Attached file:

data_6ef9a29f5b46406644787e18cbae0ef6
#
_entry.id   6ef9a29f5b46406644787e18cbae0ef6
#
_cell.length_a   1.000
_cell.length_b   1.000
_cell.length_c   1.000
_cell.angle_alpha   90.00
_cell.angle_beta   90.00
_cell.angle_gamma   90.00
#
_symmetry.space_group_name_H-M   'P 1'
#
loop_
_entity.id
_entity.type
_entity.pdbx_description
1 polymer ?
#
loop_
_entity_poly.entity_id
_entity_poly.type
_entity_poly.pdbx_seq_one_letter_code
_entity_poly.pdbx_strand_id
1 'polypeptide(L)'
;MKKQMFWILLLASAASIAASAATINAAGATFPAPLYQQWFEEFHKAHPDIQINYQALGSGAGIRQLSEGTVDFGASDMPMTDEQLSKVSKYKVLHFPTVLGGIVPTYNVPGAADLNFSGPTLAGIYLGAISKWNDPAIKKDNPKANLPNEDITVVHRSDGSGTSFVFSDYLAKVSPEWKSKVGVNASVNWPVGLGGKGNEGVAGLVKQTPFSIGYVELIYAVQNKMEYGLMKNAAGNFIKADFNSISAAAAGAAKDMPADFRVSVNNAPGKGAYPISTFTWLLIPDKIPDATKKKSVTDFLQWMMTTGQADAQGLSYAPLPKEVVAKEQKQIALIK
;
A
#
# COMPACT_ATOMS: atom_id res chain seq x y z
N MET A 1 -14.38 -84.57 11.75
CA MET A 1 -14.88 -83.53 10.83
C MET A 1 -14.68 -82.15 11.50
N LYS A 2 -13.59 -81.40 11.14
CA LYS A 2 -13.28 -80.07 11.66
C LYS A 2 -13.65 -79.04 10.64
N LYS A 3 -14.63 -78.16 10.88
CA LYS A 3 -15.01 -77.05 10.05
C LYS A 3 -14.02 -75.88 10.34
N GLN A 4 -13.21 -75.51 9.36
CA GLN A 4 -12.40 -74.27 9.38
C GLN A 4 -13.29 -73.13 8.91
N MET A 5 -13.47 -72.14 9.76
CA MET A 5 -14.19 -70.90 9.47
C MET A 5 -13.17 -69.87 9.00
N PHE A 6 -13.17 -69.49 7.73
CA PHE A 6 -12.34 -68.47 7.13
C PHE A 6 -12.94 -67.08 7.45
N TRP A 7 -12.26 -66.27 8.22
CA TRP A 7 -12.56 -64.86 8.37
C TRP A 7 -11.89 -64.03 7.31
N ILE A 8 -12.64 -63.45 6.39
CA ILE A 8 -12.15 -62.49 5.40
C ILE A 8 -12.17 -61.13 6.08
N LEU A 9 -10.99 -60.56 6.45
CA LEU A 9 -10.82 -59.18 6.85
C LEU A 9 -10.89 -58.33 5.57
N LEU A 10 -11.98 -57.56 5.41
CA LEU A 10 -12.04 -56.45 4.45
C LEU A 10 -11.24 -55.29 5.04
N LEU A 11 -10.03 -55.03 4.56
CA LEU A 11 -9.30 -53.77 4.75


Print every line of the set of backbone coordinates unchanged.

data_6ef9a29f5b46406644787e18cbae0ef6
#
_entry.id   6ef9a29f5b46406644787e18cbae0ef6
#
_cell.length_a   1.000
_cell.length_b   1.000
_cell.length_c   1.000
_cell.angle_alpha   90.00
_cell.angle_beta   90.00
_cell.angle_gamma   90.00
#
_symmetry.space_group_name_H-M   'P 1'
#
loop_
_entity.id
_entity.type
_entity.pdbx_description
1 polymer ?
#
loop_
_entity_poly.entity_id
_entity_poly.type
_entity_poly.pdbx_seq_one_letter_code
_entity_poly.pdbx_strand_id
1 'polypeptide(L)'
;MKKQMFWILLLASAASIAASAATINAAGATFPAPLYQQWFEEFHKAHPDIQINYQALGSGAGIRQLSEGTVDFGASDMPMTDEQLSKVSKYKVLHFPTVLGGIVPTYNVPGAADLNFSGPTLAGIYLGAISKWNDPAIKKDNPKANLPNEDITVVHRSDGSGTSFVFSDYLAKVSPEWKSKVGVNASVNWPVGLGGKGNEGVAGLVKQTPFSIGYVELIYAVQNKMEYGLMKNAAGNFIKADFNSISAAAAGAAKDMPADFRVSVNNAPGKGAYPISTFTWLLIPDKIPDATKKKSVTDFLQWMMTTGQADAQGLSYAPLPKEVVAKEQKQIALIK
;
A
#
# COMPACT_ATOMS: atom_id res chain seq x y z
N MET A 1 -14.38 -84.57 11.75
CA MET A 1 -14.88 -83.53 10.83
C MET A 1 -14.68 -82.15 11.50
N LYS A 2 -13.59 -81.40 11.14
CA LYS A 2 -13.28 -80.07 11.66
C LYS A 2 -13.65 -79.04 10.64
N LYS A 3 -14.63 -78.16 10.88
CA LYS A 3 -15.01 -77.05 10.05
C LYS A 3 -14.02 -75.88 10.34
N GLN A 4 -13.21 -75.51 9.36
CA GLN A 4 -12.40 -74.27 9.38
C GLN A 4 -13.29 -73.13 8.91
N MET A 5 -13.47 -72.14 9.76
CA MET A 5 -14.19 -70.90 9.47
C MET A 5 -13.17 -69.87 9.00
N PHE A 6 -13.17 -69.49 7.73
CA PHE A 6 -12.34 -68.47 7.13
C PHE A 6 -12.94 -67.08 7.45
N TRP A 7 -12.26 -66.27 8.22
CA TRP A 7 -12.56 -64.86 8.37
C TRP A 7 -11.89 -64.03 7.31
N ILE A 8 -12.64 -63.45 6.39
CA ILE A 8 -12.15 -62.49 5.40
C ILE A 8 -12.17 -61.13 6.08
N LEU A 9 -10.99 -60.56 6.45
CA LEU A 9 -10.82 -59.18 6.85
C LEU A 9 -10.89 -58.33 5.57
N LEU A 10 -11.98 -57.56 5.41
CA LEU A 10 -12.04 -56.45 4.45
C LEU A 10 -11.24 -55.29 5.04
N LEU A 11 -10.03 -55.03 4.56
CA LEU A 11 -9.30 -53.77 4.75